Holloway said, “One of the problems running as a third-party candidate or as an independent is that your party is consistently kicked off the ballot every single election cycle. You’re never given a chance to actually build a political coalition.”

He bashed the two-party system that doesn’t have to follow the same rules as third-party and Green-party candidates.

“They think that people like myself getting on the ballot running as a political candidate is a problem for them in their re-election. But I’ll propose something else, that the real problem for the Democratic and Republican parties is that people like myself no longer participate in the political system because we no longer see it as effective because we are always, always disenfranchised from political power and having access to our venue of government.”

Holloway hopes that, as secretary of state, he can reform the ballot access law to allow more independent and third-party candidates.

He concluded, “I think it’s an absolute disgrace in the United States of America that we force candidates into a totally different legal system of getting on the ballot just because they’re not Republican or Democrat.”


Pulaski County JP Dist. 12 candidate Jeff Rollins, a Democrat, described what the quorum court does. Rollins is a former justice of the peace.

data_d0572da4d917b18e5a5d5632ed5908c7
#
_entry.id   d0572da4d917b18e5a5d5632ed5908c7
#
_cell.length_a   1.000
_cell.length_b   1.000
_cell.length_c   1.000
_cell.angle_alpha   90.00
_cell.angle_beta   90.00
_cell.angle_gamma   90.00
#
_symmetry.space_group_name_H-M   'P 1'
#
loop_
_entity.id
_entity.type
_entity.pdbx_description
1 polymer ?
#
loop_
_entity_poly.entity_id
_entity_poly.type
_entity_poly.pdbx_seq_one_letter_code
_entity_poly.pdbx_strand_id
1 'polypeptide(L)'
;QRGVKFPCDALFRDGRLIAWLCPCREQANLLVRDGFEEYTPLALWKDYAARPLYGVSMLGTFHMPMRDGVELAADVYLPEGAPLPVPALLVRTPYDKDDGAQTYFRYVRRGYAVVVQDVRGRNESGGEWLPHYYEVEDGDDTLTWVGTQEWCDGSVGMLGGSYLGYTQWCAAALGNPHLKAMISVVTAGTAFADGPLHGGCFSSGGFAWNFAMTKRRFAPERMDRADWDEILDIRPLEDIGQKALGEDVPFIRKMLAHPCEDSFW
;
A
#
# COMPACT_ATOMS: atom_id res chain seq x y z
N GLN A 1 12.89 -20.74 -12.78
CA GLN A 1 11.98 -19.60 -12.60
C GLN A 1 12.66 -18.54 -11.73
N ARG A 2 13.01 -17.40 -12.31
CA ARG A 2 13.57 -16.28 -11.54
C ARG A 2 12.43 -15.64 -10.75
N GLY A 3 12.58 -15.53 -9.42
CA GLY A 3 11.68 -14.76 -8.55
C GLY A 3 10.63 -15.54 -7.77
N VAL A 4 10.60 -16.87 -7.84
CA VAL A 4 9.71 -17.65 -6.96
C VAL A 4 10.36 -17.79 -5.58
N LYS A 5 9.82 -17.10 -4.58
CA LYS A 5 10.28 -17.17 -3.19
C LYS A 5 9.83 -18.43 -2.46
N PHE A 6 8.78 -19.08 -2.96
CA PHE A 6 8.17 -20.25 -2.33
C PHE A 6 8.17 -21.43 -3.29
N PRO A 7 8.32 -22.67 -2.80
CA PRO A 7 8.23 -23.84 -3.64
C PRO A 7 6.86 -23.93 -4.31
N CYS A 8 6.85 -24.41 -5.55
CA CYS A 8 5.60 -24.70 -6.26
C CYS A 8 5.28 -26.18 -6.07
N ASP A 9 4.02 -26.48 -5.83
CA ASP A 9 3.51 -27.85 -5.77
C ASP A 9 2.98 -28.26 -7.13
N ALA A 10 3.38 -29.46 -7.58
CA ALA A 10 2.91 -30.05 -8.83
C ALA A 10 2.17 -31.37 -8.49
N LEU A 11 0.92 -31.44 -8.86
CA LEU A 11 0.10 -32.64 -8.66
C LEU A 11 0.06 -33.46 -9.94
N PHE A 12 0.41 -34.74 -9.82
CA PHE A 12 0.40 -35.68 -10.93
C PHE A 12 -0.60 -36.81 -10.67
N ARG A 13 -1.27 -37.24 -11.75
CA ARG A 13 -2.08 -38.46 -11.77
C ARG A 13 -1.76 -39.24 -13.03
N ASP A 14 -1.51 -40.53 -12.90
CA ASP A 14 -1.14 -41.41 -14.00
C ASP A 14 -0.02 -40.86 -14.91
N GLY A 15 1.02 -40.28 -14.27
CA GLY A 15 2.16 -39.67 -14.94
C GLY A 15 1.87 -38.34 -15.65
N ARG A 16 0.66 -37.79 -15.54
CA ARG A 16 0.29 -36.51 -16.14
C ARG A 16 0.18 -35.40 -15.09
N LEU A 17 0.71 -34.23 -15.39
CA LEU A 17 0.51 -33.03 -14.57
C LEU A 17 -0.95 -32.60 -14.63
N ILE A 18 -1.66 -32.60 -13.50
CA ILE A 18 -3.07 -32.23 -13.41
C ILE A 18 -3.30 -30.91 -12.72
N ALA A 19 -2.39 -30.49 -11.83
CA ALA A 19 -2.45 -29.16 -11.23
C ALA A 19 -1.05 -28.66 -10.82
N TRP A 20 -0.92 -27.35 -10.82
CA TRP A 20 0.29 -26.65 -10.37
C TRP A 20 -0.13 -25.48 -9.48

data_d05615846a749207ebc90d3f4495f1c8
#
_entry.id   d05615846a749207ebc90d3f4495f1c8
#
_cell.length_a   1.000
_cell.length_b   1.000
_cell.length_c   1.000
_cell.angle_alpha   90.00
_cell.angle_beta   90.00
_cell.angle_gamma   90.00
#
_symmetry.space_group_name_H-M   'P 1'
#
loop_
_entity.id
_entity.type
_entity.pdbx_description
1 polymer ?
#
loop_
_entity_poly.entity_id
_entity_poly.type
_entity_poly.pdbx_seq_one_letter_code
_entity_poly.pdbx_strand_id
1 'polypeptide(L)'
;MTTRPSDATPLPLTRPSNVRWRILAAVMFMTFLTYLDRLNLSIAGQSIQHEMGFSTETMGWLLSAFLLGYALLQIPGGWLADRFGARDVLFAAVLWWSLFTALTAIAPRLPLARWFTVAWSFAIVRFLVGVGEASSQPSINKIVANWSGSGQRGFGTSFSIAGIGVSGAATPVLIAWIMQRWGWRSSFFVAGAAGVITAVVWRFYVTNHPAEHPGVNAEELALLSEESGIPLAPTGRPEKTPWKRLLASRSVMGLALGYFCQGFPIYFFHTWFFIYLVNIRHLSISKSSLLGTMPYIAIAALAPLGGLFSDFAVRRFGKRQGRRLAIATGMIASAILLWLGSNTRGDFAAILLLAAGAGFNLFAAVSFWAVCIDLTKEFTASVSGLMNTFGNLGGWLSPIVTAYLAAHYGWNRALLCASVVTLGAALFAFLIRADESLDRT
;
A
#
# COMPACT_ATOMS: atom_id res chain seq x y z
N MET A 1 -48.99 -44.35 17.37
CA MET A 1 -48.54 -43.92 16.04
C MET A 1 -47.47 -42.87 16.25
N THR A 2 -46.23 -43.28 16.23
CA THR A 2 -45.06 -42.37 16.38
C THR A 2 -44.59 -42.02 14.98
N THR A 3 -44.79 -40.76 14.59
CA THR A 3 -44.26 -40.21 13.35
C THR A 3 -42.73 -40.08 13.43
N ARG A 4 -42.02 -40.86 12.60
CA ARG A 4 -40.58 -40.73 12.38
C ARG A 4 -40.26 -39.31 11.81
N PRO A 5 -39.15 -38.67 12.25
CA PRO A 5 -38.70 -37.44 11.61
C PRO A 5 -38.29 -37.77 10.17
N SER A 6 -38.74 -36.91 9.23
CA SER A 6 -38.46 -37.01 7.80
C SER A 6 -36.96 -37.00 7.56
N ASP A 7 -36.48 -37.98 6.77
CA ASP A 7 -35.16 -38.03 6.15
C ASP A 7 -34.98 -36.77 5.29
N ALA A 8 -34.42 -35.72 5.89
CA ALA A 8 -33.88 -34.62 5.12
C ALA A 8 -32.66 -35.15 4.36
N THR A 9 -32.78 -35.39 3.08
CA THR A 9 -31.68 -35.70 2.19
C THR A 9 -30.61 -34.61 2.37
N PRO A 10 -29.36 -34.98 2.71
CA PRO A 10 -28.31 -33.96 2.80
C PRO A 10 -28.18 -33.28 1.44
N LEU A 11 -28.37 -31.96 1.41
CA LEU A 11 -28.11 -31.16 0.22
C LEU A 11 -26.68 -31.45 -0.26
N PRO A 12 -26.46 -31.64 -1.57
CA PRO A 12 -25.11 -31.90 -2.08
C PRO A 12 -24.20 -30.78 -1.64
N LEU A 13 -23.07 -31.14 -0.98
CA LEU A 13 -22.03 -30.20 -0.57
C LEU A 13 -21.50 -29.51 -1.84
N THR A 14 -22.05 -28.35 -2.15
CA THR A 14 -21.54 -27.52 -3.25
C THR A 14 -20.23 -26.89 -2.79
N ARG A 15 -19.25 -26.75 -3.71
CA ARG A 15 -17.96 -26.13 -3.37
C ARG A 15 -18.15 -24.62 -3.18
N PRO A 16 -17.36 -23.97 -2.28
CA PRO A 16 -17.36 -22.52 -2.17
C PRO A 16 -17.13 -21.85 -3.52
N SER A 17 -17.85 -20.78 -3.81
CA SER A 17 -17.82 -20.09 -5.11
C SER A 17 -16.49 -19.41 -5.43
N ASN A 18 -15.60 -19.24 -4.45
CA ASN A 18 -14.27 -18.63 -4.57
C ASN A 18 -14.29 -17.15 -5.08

He said, “We take these taxes and turn them into services for the people. We take care of everything that you can’t take care of while at city levels.”

The court deals in grants for things like utility projects, runs the county jail, issues watershed ordinances, takes care of the court system and looks after roads and bridges, Rollins explained. The county jail accounts for about 60 percent of the court’s $60 million budget, he said.

After describing himself as the third generation of a Sherwood family, the candidate said, “I’m not here to criticize. I’m not here to put blame on anybody. Politics, for 30 days, it’s people telling people what they’ve done wrong. That’s not what we’re here to do. We’re here to work with whoever we need to work with…You have to work with others for the good of the whole.”

Rollins’ opponent, Republican Luke McCoy, said the county jail must stay open for nonviolent offenders, deputies must be paid competitive salaries and that the court should be conservative with property rights and how they spend tax monies.

McCoy said he works for the Family Council and owns JLM Tree Service.

He continued, “As a kid I used to ride up and down these streets. Like I said, I went to Sherwood Elementary, even played at the youth center, and here at Delmont Park. These resources, these amenities that we have, these nice things we have, they didn’t get here by accident. It took people in their extracurricular time to be elected, volunteering to help put these things together. I want to help make Pulaski County safer, more attractive to families, visitors and new residents.”

McCoy said the quorum court needed to do something about the flooding in Higgins, where the JPs decided to build a new community center for much more than the $50,000 that would have made it look nice, according to the candidate.